Could you tell me what the past tense of "would like to do" is? Is it "wanted to do"?

Also, I'd like to know the present and past perfect tense of "would like to do" if it has.

If it is not too much trouble, please give me a few example sentences for reference.

  • 1
    Would is a modal auxiliary verb, and therefore is not inflected for tense. So it doesn't have a present or a past tense. And since it's a modal, it has to be first in a verb phrase and therefore can't occur after the have of the perfect construction. So there really aren't any other forms to worry about. – John Lawler Feb 27 '20 at 23:41

The past of would like to is would have liked to or would like to have [verb]

For example:

I would like to go skiing this weekend.


I would have liked to go skiing this weekend, but I have to go into work on Saturday


I would like to have gone skiing this weekend...

Each of these forms is common usage.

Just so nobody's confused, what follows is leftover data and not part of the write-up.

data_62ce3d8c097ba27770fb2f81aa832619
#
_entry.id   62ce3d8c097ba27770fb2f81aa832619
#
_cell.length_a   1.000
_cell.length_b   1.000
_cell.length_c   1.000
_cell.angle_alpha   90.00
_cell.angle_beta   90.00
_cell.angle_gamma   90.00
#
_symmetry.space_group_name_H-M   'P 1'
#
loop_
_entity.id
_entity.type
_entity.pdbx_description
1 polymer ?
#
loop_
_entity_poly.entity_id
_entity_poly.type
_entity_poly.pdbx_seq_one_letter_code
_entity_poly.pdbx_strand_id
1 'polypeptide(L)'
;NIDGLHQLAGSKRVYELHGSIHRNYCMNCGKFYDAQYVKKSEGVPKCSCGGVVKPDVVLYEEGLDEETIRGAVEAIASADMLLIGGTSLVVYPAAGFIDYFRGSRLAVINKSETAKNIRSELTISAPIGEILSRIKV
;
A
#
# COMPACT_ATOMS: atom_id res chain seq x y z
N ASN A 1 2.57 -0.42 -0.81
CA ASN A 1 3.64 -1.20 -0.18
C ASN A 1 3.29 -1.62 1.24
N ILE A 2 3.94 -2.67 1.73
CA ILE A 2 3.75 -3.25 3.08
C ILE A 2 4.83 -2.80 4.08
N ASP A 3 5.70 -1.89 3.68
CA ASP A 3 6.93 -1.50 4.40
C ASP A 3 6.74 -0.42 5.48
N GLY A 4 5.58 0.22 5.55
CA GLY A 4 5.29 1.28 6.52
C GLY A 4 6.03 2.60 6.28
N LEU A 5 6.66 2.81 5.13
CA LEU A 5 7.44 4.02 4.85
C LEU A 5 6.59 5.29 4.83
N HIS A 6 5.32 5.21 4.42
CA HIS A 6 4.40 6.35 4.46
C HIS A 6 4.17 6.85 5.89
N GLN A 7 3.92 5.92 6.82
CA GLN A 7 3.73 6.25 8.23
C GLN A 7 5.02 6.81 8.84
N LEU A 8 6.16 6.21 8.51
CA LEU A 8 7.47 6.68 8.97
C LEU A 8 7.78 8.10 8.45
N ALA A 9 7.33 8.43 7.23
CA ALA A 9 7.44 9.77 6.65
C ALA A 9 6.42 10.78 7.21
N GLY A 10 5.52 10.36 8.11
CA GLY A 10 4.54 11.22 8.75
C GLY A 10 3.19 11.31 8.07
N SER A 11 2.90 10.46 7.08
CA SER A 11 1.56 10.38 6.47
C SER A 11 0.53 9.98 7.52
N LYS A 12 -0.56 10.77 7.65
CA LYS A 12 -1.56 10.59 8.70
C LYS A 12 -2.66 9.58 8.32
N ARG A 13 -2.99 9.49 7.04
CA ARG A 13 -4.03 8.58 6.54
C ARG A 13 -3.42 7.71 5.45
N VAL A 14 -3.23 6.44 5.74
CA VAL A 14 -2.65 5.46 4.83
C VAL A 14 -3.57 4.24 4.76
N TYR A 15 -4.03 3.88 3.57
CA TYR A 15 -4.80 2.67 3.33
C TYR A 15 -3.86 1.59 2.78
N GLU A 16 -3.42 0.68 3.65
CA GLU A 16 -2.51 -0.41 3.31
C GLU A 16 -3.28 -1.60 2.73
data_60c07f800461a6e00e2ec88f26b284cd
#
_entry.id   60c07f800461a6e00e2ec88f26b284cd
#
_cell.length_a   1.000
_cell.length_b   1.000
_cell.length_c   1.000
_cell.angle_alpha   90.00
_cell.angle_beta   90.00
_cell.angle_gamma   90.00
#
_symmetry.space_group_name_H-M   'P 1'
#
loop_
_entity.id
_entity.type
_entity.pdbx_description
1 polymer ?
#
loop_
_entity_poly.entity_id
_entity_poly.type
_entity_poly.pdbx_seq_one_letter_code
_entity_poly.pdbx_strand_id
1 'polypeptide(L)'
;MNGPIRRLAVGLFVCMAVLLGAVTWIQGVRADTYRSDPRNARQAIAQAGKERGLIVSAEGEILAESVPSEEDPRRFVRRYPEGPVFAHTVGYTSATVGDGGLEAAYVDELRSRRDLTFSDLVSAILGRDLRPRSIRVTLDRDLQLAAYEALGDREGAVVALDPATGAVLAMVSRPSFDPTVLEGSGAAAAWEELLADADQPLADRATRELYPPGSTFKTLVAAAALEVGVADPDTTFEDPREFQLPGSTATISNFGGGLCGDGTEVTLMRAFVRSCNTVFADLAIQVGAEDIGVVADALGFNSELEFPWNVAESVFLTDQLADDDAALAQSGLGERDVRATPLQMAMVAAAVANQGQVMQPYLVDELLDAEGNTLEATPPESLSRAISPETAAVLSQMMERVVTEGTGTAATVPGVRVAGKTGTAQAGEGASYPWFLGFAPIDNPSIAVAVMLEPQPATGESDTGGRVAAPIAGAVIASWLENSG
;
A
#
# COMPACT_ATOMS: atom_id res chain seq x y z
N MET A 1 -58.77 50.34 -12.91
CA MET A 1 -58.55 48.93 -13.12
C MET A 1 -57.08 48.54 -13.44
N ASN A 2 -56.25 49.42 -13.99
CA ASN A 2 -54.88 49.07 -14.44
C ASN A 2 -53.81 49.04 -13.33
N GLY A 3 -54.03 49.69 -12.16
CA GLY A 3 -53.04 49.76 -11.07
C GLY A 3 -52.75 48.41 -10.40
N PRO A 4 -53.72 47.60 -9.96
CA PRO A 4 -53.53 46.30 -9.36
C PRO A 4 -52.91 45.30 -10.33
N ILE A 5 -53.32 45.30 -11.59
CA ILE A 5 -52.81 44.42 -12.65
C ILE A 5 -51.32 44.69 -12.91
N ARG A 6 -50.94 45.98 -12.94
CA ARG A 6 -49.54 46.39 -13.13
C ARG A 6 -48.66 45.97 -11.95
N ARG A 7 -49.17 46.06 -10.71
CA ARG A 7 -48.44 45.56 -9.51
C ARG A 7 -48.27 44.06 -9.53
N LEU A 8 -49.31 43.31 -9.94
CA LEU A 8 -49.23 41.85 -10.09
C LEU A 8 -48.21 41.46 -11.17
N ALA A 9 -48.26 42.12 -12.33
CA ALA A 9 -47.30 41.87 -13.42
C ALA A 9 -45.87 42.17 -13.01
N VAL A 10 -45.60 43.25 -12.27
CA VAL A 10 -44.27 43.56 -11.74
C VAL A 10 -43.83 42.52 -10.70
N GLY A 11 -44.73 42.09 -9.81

Morphologically, "would" is past tense (and grammatically, it serves as the past tense of "will"). In practice, it is used as though it were both present tense and past tense:

  • PRESENT: I would like a cup of tea.
  • PAST: I said that I would like a cup of tea. (Cf I said that I wanted...)
  • PAST: I wondered whether he would like a cup of tea. (Cf I wondered whether he wanted...)
  • PAST: I knew that she would like a cup of tea. (Cf I knew that she wanted...)

For certain purposes, a perfect construction is used to discuss the past:

  • PERFECT: Yesterday I would have liked a cup of tea.

But note that whereas "Yesterday I wanted a cup of tea" doesn't indicate whether or not you obtained one, "Yesterday I would have liked a cup of tea" implies that you didn't get one. There is therefore no straightforward past-tense equivalent of "I would like a cup of tea" ("Yesterday I would like a cup of tea" doesn't work, and "Yesterday I would have liked..." alters the meaning).

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